Help Us Help You!

Head shot of Priscilla Rogers. She is smiling slightly. Credit: AFB

Guest blogger Dr. Priscilla Rogers is the VisionAware Program Manager.

The new VisionAware combines two stand-alone resources from American Foundation for the Blind and Reader’s Digest Partners for Sight Foundation (Senior Site and the former VisionAware, respectively) into a single, comprehensive website offering dynamic social networking and customized guidance for adults of all ages, with rich content and practical tips on living with vision loss. You can read more about this collaboration at Hello and Welcome to the New VisionAware Blog.

We Need Your Feedback

Now that the new VisionAware has been live for a few days, we think it’s time to hear from our readers about the new site. We would like your comments about features you like, what needs improvement, and what we need to add. Your feedback is really important to us.

We would also like to encourage you to register for email alerts that come to you when we put up new content that is of interest to you. Just log in to My VisionAware and update your registration.

About the New VisionAware

We’ve divided VisionAware into six main sections. We thought about all the questions that people have when they first start to experience vision problems and put together what we hope is a logical and helpful “road map” to help you cope and go on with your life:

  • Your Eye Condition: Here you can find information about your own eye condition (by the way, we will be adding to this list very soon!), low vision, eye care providers and eye health, questions to ask your doctor, and even a glossary of eye medical terms.
  • Emotional Support: This area of the site includes personal stories about people with different types of vision loss. It offers information about coping strategies and how to help others understand what you are going through.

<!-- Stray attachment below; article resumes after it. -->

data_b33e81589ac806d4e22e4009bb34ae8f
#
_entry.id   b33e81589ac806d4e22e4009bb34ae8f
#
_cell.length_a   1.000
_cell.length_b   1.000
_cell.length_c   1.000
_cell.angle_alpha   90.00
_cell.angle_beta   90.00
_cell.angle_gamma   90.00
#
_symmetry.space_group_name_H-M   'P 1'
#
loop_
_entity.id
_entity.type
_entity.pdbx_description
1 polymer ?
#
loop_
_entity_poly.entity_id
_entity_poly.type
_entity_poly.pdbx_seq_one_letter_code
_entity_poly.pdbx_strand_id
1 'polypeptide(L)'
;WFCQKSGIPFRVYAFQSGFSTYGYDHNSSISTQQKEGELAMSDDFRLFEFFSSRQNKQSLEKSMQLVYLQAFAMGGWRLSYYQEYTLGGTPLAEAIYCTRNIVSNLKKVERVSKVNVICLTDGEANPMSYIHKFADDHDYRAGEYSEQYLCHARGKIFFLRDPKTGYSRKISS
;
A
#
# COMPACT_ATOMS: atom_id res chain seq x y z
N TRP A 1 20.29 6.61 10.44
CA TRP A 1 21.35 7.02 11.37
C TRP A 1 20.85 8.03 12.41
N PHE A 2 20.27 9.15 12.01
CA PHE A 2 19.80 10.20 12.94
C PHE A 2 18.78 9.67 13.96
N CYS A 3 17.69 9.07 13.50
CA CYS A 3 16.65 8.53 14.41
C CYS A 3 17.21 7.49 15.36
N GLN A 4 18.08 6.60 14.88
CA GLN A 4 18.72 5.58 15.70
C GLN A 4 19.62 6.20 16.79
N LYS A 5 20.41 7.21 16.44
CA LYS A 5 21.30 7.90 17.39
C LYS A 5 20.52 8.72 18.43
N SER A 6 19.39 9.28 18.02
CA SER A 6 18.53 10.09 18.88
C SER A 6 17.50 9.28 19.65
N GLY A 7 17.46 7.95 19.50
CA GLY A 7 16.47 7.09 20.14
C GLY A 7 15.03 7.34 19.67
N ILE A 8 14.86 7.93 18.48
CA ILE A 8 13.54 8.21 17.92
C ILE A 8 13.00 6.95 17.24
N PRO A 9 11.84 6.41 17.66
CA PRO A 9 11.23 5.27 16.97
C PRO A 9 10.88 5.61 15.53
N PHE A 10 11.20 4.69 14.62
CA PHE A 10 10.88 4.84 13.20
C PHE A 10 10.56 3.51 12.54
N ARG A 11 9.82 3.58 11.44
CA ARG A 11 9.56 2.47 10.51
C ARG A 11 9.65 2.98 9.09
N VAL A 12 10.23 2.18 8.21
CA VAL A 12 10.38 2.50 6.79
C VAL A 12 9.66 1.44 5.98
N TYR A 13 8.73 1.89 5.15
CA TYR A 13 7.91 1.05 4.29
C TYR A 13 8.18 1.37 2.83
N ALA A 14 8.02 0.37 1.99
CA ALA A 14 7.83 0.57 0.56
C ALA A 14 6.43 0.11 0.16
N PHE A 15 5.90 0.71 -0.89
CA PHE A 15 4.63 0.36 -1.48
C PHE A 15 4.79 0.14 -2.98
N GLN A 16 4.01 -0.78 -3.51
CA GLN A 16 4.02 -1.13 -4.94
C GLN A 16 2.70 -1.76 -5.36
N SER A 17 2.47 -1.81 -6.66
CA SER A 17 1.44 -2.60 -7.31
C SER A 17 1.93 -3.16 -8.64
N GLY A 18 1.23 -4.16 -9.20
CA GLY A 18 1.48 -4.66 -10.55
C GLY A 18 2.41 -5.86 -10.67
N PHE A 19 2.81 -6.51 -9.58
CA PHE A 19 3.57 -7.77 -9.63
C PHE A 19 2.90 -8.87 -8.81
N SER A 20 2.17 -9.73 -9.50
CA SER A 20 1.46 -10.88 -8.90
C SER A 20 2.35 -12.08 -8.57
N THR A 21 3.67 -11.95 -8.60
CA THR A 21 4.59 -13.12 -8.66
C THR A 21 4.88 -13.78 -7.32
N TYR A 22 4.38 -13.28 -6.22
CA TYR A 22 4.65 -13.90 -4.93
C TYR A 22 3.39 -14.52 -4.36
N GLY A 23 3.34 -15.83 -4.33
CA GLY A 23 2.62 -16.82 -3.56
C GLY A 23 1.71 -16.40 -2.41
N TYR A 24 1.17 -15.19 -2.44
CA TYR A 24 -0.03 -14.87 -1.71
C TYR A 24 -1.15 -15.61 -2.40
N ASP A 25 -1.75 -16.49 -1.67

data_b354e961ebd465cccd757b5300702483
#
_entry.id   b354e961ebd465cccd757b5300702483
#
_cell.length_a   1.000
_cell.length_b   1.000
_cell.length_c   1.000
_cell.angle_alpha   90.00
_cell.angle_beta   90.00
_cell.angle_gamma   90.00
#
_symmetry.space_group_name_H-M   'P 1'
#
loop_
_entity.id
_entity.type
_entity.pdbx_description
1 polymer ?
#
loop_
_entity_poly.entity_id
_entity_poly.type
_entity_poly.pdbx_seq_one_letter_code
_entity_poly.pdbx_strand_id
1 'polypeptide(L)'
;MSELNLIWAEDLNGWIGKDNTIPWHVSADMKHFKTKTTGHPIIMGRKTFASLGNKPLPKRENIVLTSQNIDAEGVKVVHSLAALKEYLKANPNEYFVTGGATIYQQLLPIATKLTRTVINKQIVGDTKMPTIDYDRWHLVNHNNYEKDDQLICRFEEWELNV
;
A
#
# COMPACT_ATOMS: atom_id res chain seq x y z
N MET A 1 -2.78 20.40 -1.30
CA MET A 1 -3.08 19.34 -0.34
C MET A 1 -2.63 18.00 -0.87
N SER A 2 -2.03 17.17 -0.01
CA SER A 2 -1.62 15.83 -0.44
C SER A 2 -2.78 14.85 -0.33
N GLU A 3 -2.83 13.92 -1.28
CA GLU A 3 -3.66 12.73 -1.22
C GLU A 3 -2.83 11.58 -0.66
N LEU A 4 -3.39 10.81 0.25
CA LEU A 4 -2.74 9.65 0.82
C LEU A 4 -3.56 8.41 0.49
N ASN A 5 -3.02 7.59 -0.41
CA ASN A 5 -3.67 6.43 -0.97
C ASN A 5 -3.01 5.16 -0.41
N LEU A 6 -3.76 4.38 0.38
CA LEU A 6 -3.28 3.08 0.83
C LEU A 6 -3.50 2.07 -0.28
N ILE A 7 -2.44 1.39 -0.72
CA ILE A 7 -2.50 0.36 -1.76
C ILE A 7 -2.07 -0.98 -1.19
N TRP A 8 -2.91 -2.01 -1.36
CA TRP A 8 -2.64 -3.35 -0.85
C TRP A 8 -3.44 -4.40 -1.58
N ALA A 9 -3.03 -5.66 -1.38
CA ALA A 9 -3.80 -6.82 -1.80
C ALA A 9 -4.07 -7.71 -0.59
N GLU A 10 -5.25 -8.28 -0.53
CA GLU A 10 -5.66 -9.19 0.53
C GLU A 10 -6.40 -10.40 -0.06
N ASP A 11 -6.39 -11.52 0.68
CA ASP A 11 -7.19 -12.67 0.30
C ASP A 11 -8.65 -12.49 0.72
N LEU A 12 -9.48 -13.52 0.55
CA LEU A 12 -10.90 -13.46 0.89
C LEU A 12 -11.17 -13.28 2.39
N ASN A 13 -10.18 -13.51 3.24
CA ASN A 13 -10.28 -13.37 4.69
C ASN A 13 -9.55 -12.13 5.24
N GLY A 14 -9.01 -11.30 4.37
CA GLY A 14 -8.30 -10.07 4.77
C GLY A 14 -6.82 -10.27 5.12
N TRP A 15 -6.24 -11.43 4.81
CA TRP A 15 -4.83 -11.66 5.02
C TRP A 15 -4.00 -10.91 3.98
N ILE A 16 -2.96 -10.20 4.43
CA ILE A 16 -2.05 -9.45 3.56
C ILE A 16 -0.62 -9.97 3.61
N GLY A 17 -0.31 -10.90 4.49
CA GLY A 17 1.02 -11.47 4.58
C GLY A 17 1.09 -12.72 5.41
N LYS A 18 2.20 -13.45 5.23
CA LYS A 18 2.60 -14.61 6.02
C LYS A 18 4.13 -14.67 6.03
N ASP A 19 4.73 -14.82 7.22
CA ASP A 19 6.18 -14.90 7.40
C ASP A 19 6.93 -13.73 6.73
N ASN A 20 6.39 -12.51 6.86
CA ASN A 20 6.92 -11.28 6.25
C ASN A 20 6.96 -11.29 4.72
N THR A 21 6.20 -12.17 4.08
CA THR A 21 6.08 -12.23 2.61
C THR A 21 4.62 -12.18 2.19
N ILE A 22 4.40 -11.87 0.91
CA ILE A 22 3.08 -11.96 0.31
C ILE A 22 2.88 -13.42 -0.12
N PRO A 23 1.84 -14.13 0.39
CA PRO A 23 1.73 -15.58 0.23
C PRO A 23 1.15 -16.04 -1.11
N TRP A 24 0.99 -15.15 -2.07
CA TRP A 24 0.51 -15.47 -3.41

• Everyday Living: This area of the site is your portal to the “nitty-gritty” of living with vision loss: using a telephone, handling your correspondence, shaving, putting on makeup, making home repairs, getting around your home and community, adapting your home, enjoying recreation and leisure activities, and finding helpful products and services. There are state and local agencies across the country that employ trained rehabilitation professionals who can help you learn the adaptive skills you need to “keep on keeping on” with your everyday life.
  • Working Life: If you think you have to give up working when you start to experience vision problems, think again. This section offers suggestions on talking with your employer, along with resources to help you keep your job, learn new job skills, and acquire adaptive technology to carry out your important job tasks.
  • Family and Friends: Family members and friends often do not know what to do to provide help and support. This section of our site is designed to provide advice and direction on how to assist your loved one with adapting successfully to the many changes – and challenges – ahead.
  • For Seniors: If you are experiencing vision loss as an older person, you have many life changes to think about: retirement, your living situation, and other physical issues that can arise, such as hearing loss or even loss of a spouse. This section of our site deals specifically with these issues and more.

Additional New Features

To round out the site, we have added Frequently-Asked Questions to each section to help you find answers to questions that come up in your life every day, message boards that enable you to pose questions to others who share your experiences, and this blog where Maureen Duffy, VisionAware’s blogger and social media specialist, posts breaking news about eye medical research and stories of interest to people who are dealing with vision problems.

We’re eager to hear from you! Let us know what you think or where we need improvements. You can respond in the comments section or send us an email at